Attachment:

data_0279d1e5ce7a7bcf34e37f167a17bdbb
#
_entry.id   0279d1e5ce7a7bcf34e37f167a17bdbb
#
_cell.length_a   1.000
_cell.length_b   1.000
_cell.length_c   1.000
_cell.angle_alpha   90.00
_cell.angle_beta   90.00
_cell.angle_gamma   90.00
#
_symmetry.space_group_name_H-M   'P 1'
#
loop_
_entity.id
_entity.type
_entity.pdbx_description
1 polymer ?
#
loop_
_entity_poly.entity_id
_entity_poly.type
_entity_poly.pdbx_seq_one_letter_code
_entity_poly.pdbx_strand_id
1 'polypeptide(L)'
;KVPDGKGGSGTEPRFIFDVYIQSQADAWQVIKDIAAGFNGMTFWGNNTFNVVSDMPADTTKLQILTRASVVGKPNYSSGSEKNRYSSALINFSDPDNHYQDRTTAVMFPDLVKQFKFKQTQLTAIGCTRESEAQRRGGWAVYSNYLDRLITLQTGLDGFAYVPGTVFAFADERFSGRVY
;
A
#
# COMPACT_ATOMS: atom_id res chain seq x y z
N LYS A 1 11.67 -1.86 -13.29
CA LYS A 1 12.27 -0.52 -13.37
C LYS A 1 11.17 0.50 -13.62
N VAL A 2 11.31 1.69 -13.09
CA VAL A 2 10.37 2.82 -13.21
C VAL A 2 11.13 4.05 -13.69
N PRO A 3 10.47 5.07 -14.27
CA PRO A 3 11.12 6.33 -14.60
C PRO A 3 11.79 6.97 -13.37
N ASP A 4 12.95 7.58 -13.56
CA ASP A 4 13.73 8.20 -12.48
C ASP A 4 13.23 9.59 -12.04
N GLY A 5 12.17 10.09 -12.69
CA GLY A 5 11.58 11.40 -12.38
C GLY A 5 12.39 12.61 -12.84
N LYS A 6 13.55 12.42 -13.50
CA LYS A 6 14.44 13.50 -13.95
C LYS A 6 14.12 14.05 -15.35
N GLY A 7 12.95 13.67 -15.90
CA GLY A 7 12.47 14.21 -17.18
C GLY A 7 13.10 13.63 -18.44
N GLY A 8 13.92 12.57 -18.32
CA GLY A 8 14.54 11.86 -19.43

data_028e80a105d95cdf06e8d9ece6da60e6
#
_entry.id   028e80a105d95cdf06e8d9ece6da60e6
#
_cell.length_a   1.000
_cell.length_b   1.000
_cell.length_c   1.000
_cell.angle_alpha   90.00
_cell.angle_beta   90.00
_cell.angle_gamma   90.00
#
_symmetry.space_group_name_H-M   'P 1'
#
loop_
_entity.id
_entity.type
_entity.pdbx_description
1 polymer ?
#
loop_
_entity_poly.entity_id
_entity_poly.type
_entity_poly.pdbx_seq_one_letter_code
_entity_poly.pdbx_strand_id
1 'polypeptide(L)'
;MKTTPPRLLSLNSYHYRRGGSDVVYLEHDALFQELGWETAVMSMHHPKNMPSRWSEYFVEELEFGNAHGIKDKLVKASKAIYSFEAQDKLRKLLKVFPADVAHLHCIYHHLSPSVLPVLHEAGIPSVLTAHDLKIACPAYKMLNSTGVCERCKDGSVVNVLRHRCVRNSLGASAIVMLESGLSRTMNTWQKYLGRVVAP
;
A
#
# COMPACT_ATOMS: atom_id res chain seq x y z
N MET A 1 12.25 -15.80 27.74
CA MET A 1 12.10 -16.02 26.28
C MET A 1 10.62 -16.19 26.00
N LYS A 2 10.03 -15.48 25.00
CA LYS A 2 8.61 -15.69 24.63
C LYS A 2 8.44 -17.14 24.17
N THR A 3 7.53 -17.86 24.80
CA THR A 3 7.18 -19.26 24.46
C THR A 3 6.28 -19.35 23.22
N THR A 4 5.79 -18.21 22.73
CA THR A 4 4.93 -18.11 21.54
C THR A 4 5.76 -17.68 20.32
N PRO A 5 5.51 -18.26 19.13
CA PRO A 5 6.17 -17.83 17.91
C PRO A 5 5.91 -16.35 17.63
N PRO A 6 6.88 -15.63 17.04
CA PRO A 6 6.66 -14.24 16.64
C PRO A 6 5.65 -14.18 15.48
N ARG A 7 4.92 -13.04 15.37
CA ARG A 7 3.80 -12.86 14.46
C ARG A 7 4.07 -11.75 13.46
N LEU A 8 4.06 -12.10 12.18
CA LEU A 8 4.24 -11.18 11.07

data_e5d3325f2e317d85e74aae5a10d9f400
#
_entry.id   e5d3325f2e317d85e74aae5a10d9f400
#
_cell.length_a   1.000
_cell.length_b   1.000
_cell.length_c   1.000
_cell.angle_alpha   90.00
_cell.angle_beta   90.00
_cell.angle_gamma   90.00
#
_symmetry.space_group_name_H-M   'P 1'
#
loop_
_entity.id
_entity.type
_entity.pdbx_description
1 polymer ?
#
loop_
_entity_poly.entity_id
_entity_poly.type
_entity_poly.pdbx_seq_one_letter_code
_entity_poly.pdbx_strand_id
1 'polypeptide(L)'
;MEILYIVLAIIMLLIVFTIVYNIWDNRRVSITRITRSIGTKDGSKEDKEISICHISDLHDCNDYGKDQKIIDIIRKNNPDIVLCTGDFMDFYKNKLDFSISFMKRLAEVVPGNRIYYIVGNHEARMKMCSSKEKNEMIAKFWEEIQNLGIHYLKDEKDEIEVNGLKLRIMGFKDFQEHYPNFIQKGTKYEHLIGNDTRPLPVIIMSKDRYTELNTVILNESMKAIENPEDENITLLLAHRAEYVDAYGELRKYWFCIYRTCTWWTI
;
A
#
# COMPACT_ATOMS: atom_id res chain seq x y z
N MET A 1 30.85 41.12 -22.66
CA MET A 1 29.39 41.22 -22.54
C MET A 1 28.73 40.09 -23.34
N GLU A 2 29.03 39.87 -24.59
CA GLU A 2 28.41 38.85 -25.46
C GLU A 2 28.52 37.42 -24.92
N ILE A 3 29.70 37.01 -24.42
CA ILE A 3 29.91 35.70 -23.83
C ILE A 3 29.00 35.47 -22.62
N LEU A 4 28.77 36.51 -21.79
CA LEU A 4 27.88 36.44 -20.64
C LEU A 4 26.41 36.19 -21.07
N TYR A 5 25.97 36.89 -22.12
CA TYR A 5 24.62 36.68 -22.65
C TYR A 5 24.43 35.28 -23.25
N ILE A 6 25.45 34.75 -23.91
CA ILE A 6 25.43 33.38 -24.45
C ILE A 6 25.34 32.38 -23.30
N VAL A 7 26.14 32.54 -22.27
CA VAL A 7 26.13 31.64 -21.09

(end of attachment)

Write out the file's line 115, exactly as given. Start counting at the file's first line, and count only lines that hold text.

_cell.angle_beta   90.00